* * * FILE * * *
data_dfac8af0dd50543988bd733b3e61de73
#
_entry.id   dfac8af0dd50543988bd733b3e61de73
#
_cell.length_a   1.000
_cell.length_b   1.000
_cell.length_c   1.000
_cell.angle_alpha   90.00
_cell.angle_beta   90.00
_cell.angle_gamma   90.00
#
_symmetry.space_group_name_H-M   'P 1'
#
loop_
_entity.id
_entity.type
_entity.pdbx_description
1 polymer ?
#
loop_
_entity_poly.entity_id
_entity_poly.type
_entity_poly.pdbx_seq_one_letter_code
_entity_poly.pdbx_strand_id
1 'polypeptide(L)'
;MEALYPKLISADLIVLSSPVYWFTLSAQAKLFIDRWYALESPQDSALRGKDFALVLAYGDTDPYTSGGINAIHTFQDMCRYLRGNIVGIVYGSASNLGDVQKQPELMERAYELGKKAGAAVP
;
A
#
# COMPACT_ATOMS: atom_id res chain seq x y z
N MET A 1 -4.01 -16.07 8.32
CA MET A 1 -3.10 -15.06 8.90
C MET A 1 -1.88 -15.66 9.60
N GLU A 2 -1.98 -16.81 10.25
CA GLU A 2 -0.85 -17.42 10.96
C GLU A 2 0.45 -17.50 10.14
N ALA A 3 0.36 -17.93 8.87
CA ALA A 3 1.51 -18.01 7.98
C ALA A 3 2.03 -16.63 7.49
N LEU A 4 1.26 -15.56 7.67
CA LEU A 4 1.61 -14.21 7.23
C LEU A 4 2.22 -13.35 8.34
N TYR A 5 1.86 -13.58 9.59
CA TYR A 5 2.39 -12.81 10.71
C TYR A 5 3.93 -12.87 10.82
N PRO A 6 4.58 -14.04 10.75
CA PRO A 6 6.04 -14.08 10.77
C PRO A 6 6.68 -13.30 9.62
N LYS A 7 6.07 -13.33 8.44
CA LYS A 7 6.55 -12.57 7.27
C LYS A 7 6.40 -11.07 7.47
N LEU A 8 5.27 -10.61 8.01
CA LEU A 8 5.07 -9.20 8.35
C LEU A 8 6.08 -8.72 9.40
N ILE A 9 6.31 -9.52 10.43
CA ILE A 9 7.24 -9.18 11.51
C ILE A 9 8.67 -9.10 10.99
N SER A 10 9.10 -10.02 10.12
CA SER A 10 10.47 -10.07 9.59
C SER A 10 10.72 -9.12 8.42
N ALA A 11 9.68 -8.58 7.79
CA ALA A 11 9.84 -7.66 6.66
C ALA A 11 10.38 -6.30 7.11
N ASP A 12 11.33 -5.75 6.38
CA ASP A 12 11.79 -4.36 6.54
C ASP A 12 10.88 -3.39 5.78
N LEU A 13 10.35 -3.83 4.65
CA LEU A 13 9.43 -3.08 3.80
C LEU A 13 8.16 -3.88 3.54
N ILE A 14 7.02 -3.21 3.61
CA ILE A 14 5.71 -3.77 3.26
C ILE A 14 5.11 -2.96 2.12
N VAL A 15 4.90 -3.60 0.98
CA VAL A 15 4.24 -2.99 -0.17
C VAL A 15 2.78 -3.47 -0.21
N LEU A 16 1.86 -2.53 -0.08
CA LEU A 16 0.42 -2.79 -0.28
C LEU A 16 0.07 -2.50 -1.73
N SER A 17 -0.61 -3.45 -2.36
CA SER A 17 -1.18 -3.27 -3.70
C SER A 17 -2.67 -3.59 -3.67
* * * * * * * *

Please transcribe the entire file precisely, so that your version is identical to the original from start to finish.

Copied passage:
data_dfac8af0dd50543988bd733b3e61de73
#
_entry.id   dfac8af0dd50543988bd733b3e61de73
#
_cell.length_a   1.000
_cell.length_b   1.000
_cell.length_c   1.000
_cell.angle_alpha   90.00
_cell.angle_beta   90.00
_cell.angle_gamma   90.00
#
_symmetry.space_group_name_H-M   'P 1'
#
loop_
_entity.id
_entity.type
_entity.pdbx_description
1 polymer ?
#
loop_
_entity_poly.entity_id
_entity_poly.type
_entity_poly.pdbx_seq_one_letter_code
_entity_poly.pdbx_strand_id
1 'polypeptide(L)'
;MEALYPKLISADLIVLSSPVYWFTLSAQAKLFIDRWYALESPQDSALRGKDFALVLAYGDTDPYTSGGINAIHTFQDMCRYLRGNIVGIVYGSASNLGDVQKQPELMERAYELGKKAGAAVP
;
A
#
# COMPACT_ATOMS: atom_id res chain seq x y z
N MET A 1 -4.01 -16.07 8.32
CA MET A 1 -3.10 -15.06 8.90
C MET A 1 -1.88 -15.66 9.60
N GLU A 2 -1.98 -16.81 10.25
CA GLU A 2 -0.85 -17.42 10.96
C GLU A 2 0.45 -17.50 10.14
N ALA A 3 0.36 -17.93 8.87
CA ALA A 3 1.51 -18.01 7.98
C ALA A 3 2.03 -16.63 7.49
N LEU A 4 1.26 -15.56 7.67
CA LEU A 4 1.61 -14.21 7.23
C LEU A 4 2.22 -13.35 8.34
N TYR A 5 1.86 -13.58 9.59
CA TYR A 5 2.39 -12.81 10.71
C TYR A 5 3.93 -12.87 10.82
N PRO A 6 4.58 -14.04 10.75
CA PRO A 6 6.04 -14.08 10.77
C PRO A 6 6.68 -13.30 9.62
N LYS A 7 6.07 -13.33 8.44
CA LYS A 7 6.55 -12.57 7.27
C LYS A 7 6.40 -11.07 7.47
N LEU A 8 5.27 -10.61 8.01
CA LEU A 8 5.07 -9.20 8.35
C LEU A 8 6.08 -8.72 9.40
N ILE A 9 6.31 -9.52 10.43
CA ILE A 9 7.24 -9.18 11.51
C ILE A 9 8.67 -9.10 10.99
N SER A 10 9.10 -10.02 10.12
CA SER A 10 10.47 -10.07 9.59
C SER A 10 10.72 -9.12 8.42
N ALA A 11 9.68 -8.58 7.79
CA ALA A 11 9.84 -7.66 6.66
C ALA A 11 10.38 -6.30 7.11
N ASP A 12 11.33 -5.75 6.38
CA ASP A 12 11.79 -4.36 6.54
C ASP A 12 10.88 -3.39 5.78
N LEU A 13 10.35 -3.83 4.65
CA LEU A 13 9.43 -3.08 3.80
C LEU A 13 8.16 -3.88 3.54
N ILE A 14 7.02 -3.21 3.61
CA ILE A 14 5.71 -3.77 3.26
C ILE A 14 5.11 -2.96 2.12
N VAL A 15 4.90 -3.60 0.98
CA VAL A 15 4.24 -2.99 -0.17
C VAL A 15 2.78 -3.47 -0.21
N LEU A 16 1.86 -2.53 -0.08
CA LEU A 16 0.42 -2.79 -0.28
C LEU A 16 0.07 -2.50 -1.73
N SER A 17 -0.61 -3.45 -2.36
CA SER A 17 -1.18 -3.27 -3.70
C SER A 17 -2.67 -3.59 -3.67